By Shauna Krause, President, Capitol Services, Inc.
It’s true, we go away for a holiday or vacation and lose our memories! Another contractor gets help in determining the scope of his General, and an Attorney gets a pat on the back for making his case…
Q: We spoke a couple of weeks ago and since then, not only has time passed, but I went on vacation for the Fourth of July holiday and now of course many of the details of our conversation have left my head. From the notes I took, I have down that we have a Responsible Managing Employee (RME) on our current license. In the same notes I have down that we have another individual as our Responsible Managing Officer (RMO). I have yet another note that states a company cannot have an RMO and an RME at the same time. Can you help me decipher/clarify my notes please?
A: I looked up your license again and yes, you have one individual who is an RME for the “B” General Building classification. You have a different individual who is listed as your RMO, and he qualifies the “C-10” Electrical classification on the license.
In an attempt, to decipher your notes, a license is permitted to have multiple Qualifiers (RME’s/RMO’s) as long as the license holds more than one classification. If a company only holds one classification, it would not be possible for the company to have an RME and an RMO at the same time on the same license.
OR, it’s possible your notes were referring to the fact that an individual cannot be an RMO on one Active license, and at the same time be an RME on a separate Active Contractor’s License (unless under very few/special circumstances).
Q: I am a licensed contractor and I have both the “A” General Engineering and the “C-61”/”D-06” Concrete Related Services classifications on my license. I wanted to bid on a job for repairing a bus stop which was knocked down by a vehicle. The project would include installing the benches, bolting them into the concrete as well as constructing and installing the enclosure/shelter at the bus stop. Can I do this project with my current license?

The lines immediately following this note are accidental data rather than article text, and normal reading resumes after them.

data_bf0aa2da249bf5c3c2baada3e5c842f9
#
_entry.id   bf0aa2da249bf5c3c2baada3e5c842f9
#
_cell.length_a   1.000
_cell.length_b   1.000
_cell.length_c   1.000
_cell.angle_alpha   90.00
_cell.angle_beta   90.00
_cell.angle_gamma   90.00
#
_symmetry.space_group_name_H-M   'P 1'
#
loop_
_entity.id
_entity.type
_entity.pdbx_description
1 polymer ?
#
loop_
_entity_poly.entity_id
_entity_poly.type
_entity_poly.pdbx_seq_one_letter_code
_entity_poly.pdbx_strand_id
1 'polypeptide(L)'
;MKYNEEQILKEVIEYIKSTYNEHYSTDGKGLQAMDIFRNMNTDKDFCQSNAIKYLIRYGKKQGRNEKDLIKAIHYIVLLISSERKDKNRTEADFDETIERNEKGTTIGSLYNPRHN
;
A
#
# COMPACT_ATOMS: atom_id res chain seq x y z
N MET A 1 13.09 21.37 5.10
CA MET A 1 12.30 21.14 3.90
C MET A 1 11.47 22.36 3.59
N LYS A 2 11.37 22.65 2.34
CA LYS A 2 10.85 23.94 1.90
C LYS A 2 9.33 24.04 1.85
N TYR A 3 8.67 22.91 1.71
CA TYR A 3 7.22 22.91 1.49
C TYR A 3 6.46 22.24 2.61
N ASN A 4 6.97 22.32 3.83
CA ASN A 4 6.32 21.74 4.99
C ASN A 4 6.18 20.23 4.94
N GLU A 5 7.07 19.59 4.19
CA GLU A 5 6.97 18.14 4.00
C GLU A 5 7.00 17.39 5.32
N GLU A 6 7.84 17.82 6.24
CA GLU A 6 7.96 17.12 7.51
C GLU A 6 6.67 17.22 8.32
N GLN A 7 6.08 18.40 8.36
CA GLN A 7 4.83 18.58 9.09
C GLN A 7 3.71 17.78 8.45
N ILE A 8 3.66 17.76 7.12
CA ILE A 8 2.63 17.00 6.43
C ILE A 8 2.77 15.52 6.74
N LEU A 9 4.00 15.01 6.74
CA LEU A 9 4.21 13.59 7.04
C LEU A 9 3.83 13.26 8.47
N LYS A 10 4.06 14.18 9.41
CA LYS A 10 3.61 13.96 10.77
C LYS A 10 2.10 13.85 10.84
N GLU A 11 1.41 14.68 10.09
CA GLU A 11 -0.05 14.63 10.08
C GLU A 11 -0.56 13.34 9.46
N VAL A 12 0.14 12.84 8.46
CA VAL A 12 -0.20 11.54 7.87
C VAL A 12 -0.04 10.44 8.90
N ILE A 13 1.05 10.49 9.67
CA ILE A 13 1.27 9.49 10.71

A: An “A” Contractors license would not be appropriate for the work you described. You would need to hold the “B” General Building classification or the “D-34” Prefabricated Equipment classification.
Q: I am an Attorney helping one of my Contractor clients with a couple of transactions and we believe we need to enlist your assistance, and definitely your advice. The individual client is 100% owner of Corporation A. He is the RMO and has a specialty license. He has purchased two other corporations doing the same type of work as Corporation A, but in slightly different geographical areas. The two purchased corporations (Corp B and C) are intended to be wholly owned by the Qualifier. Corps B and C have existing specialty licenses with the CSLB holding the same classification as Corp. A.
The client wants to own, operate, and act as the RMO for Corps. B and C, replacing the sellers/retiring owners. He would like to use the same business names due to the business good will of each.
It appears to me that the client would not violate B&P Code Section 7068.1 because he would be the 100% owner of all three corporations and he would not have to be a “bona fide employee” of all three under 7068 since he would not be the RME, but rather the RMO of each. Am I correct in my interpretation?
A: You are correct. If you’re an Attorney with a contractor concern I will have no ‘objection’ in assisting you!
While knowledge is power, knowing where to go for the answers is half the battle. Get expert assistance immediately when you call 866-443-0657, email email@example.com, or write us at Capitol Services, Inc., 3609 Bradshaw Rd, Ste H, #343, Sacramento, CA 95827. Search past column at www.cutredtape.com.